The output of the described power inverter is filtered by an inductor 58 and a capacitor 60 and the filtered output is applied to a load 64. The direction of the current between output terminal 48 and load 64 is sensed by a current sensor 62 which is, for example, a current transformer electromagnetically connected between output terminal 48 and load 64. The output of current transformer 62 is applied to control circuit 57 to aid in the control of transistors 52 and 56.

As stated previously, transistors 52 and 56 are controlled by control circuit 57 so as to minimize the harmonic content of the inverter output. In one embodiment, transistor 52 is enabled wherever current flow in the inverter output, as sensed by the current transformer 62, is from output terminal 48 to load 64 if transistor 14 is disabled. This provides a current path from neutral terminal 26 to output terminal 48, thereby clamping the potential of output terminal 48 relative to the potential of neutral terminal 26. Transistor 56 is enabled whenever current flow in the inverter output is from load 64 to output terminal 48 if transistor 12 is disabled. This provides a current path from output terminal 48 to neutral terminal 26, thereby clamping the potential of output terminal 48 relative to the potential of neutral terminal 26. This operation reduces the harmonic content of the inverter output as aforenoted.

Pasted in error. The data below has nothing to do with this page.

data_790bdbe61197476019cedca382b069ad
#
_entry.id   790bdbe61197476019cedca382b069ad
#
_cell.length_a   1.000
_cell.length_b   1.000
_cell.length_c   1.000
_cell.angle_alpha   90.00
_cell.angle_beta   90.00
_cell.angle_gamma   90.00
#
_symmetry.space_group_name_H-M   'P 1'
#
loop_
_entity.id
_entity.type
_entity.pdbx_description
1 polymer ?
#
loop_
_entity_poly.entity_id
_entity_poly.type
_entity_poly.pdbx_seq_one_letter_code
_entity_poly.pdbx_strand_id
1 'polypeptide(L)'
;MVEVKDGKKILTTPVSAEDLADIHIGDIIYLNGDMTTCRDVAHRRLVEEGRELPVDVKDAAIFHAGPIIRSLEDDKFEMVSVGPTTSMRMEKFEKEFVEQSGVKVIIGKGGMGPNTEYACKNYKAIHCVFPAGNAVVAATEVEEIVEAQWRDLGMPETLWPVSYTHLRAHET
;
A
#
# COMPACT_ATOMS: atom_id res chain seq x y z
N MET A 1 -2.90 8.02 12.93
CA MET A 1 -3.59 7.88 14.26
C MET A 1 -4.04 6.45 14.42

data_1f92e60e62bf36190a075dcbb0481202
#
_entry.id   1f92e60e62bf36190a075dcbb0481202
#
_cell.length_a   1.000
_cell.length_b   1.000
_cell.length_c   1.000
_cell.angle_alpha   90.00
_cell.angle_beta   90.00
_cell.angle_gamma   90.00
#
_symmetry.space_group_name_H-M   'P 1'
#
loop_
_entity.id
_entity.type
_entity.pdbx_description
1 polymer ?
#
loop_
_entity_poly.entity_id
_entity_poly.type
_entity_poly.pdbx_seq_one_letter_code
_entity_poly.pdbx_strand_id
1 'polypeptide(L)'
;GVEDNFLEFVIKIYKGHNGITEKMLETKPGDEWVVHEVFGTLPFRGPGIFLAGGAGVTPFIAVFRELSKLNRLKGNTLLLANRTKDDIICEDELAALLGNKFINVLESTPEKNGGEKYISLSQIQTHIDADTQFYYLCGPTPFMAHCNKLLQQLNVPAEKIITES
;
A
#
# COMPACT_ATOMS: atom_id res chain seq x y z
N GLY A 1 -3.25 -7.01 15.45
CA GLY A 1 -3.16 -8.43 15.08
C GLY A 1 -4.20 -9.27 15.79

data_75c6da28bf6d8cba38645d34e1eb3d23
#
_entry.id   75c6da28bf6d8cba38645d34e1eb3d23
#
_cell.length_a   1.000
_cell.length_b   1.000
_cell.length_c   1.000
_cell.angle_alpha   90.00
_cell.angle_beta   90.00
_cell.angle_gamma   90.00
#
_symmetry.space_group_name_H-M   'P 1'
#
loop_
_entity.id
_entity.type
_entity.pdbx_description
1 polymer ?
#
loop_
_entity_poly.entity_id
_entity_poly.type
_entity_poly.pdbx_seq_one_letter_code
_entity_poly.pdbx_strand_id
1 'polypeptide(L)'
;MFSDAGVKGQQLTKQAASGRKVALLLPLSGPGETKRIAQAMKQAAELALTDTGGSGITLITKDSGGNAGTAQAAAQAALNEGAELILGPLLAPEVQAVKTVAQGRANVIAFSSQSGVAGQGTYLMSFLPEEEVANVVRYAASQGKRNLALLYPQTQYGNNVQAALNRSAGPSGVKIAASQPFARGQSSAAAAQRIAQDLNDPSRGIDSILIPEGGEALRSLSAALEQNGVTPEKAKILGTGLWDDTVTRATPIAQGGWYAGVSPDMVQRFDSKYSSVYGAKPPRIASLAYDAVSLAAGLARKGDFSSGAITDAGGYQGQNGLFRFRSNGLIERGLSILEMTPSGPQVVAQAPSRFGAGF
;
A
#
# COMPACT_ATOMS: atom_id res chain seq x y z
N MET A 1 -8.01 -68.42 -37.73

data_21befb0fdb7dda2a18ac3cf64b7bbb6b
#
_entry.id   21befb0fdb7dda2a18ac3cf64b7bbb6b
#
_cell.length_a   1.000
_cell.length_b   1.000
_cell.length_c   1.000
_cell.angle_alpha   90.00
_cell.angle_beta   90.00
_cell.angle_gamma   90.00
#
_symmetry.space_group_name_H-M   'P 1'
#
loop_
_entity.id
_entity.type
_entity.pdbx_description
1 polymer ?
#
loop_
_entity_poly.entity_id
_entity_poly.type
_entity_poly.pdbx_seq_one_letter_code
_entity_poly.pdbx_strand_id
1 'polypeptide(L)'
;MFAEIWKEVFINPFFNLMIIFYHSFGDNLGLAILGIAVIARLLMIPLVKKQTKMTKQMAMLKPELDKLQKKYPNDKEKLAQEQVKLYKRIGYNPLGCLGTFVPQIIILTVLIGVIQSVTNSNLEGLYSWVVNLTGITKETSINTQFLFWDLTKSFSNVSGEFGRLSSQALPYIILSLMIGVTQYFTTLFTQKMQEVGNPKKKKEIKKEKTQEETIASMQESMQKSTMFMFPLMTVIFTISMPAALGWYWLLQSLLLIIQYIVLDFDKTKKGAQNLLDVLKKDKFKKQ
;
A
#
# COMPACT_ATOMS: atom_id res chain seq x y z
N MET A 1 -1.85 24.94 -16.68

In a preferred embodiment of the invention, as illustrated in FIGS. 2 and 3, transistors 52 and 56 are enabled more frequently. FIG. 2 illustrates a preferred control circuit 57. FIG. 3 illustrates control signals provided by control circuit 57 and the resulting operational signals in the inverter. It is preferred to enable transistor 52 during the positive cycle of inverter operation as well as during the negative cycle of inverter operation if transistors 12 and 14 are disabled and current sensor 62 senses current flow from terminal 48 to load 64, i.e. a positive current. It is also preferred to enable transistor 56 during the negative cycle of inverter operation as well as during the positive cycle of inverter operation if transistors 12 and 14 are disabled and current sensor 62 senses current direction from load 64 to terminal 48, i.e. a negative current.

Control circuit 57 outputs a first control signal on a line 70 which is connected to the base of power transistor 12 for selectively enabling and disabling the transistor during the positive cycle of inverter operation to obtain the desired positive output voltage. Referring to FIGS. 1, 2 and 3, this control signal is indicated as T12B. During the time that control signal T12B is high, transistor 12 causes the potential of output terminal 48 to be clamped relative to the potential of positive terminal 24, thereby positively biasing the output voltage, which is indicated in FIG. 3 as INVERTER OUTPUT VOLTAGE.